Improve Customer Experience
As Marketing budgets shrink and competition steepens, brands are looking towards customer experience (CX) design to fill the gap. Website accessibility is a fundamental aspect of customer experience. The only way to guarantee a good CX for your entire customer base is to make your website accessible.
Customer experience forces marketers to think about things from the user’s perspective. This is particularly powerful when thinking about users with disabilities. If a website is not accessible, some people will struggle to complete tasks. The result is frustration, disappointment, anger, and despair—the antithesis of good customer experience. For instance, some people with motor disabilities have to use a mouth or head stick to navigate websites. Every keystroke takes concentration, time, and physical effort.
Many accessibility guidelines are simple to follow and will proactively solve customer frustrations. There is no reason why a brand should let an inaccessible barrier come between them and their customers, or the customers and their goal.
Inspire Brand Loyalty
People show stronger loyalty to brands that provide good customer experiences. In online communities, people with disabilities share and recommend the brands that make it easy for them to shop and access information. In competitive spaces like online retail, this creates a distinct advantage over non-accessible competitors.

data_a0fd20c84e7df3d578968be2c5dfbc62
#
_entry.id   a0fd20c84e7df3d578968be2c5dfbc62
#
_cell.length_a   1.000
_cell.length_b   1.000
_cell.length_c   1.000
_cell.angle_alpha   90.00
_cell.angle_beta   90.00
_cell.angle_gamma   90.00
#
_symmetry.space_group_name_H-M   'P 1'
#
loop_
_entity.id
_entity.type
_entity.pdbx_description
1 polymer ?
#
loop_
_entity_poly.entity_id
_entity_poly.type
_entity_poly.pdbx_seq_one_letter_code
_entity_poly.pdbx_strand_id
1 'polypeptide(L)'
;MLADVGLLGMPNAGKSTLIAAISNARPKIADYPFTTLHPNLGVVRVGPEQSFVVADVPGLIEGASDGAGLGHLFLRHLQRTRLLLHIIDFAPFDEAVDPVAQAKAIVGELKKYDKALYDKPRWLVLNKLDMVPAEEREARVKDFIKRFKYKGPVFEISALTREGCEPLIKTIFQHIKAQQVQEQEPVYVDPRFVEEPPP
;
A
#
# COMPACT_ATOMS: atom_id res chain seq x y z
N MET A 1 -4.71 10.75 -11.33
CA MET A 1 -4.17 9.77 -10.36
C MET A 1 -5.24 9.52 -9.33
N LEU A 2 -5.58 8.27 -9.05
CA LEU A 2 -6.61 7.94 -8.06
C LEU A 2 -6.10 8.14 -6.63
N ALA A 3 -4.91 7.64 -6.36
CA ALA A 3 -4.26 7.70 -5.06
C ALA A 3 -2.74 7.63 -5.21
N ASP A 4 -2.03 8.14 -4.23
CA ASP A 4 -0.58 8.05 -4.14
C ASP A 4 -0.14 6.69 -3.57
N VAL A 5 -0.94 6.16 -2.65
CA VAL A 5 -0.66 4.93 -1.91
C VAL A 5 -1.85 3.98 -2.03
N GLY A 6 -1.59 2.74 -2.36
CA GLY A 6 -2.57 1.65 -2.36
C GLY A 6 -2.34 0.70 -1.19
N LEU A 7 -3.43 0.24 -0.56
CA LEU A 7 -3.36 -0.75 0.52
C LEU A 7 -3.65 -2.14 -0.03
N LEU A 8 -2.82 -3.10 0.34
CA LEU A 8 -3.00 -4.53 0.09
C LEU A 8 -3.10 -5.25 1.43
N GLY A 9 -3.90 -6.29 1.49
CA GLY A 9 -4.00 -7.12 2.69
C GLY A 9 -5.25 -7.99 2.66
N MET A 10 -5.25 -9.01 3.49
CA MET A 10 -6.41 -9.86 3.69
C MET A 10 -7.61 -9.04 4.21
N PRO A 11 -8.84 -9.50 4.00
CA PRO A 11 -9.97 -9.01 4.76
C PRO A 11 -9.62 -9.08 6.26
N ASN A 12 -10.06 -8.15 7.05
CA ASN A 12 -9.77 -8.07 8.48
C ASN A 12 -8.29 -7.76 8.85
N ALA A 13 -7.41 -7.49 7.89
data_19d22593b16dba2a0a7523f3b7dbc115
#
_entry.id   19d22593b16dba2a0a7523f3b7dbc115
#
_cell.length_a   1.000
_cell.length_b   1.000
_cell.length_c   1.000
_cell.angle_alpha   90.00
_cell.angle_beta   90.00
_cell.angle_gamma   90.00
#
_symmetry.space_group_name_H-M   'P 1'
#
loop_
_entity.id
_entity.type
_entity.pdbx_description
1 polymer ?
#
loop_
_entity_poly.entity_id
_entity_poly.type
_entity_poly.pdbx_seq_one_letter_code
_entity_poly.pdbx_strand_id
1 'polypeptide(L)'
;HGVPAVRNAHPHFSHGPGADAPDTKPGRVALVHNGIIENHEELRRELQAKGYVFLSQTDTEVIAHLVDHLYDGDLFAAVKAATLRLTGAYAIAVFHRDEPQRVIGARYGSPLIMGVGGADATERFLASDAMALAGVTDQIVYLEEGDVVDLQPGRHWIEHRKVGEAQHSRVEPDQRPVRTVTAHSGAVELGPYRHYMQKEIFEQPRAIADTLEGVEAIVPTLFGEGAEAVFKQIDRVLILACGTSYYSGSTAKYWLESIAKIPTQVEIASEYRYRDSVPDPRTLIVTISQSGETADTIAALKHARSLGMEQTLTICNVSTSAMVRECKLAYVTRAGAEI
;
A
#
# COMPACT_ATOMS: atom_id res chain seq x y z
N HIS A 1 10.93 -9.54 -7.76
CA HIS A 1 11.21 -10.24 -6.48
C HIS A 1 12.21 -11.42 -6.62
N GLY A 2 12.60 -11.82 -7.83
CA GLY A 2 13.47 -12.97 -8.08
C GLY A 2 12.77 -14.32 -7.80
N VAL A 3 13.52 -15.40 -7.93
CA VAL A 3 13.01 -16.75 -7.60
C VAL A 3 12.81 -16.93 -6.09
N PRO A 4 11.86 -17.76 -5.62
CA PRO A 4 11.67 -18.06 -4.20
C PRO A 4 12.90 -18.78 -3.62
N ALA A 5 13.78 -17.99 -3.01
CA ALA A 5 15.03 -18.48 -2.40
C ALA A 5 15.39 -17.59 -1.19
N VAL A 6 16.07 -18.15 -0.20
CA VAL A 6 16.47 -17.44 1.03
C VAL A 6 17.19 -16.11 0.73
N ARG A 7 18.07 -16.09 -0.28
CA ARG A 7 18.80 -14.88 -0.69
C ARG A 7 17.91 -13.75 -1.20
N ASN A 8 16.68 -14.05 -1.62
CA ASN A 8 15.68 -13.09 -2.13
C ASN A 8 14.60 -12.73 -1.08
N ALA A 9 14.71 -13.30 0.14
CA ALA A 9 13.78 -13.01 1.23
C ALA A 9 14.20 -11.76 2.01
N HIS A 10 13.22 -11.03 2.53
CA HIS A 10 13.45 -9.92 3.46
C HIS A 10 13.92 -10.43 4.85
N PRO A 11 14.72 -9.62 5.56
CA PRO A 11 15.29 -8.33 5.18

One of the principles of brand loyalty is showing brand promise through action. Customers develop brand loyalty through small interactions that add together, not through a single grand gesture. By creating an accessible website, brands can show their customers that they matter and reinforce that promise by enabling them to interact with their brand as effortlessly as possible.
Of course, the opposite is true as well. Accessibility litigation against big brands goes public these days. When Beyoncé’s website became the focus of an accessibility lawsuit in January 2019, it was covered by the mainstream media. When the websites of political candidates in the 2016 US elections were tested for accessibility, the results were both publicized and politicized. Brands that fight against accessibility complaints run the risk of creating a damaging persona. Intended or not, they send a message to their customer and potential customer base about what’s important to them.
Change Your Perspective
The potential of a Digital Marketing approach to accessibility is truly exciting. Marketers can embrace accessibility with the creativity and skills they bring to other Digital Marketing strategies. They can use testing and analytics tools to track KPIs and ROI on accessibility efforts, supporting both customers and business goals. Accessibility strategies can look more like SEO or CRO strategies and less like legal documents that are ignored unless needed in a lawsuit.
Marketers can make the fundamental shift that accessibility professionals have been dreaming about for decades, convincing companies to approach accessibility not as a burden, but as an opportunity.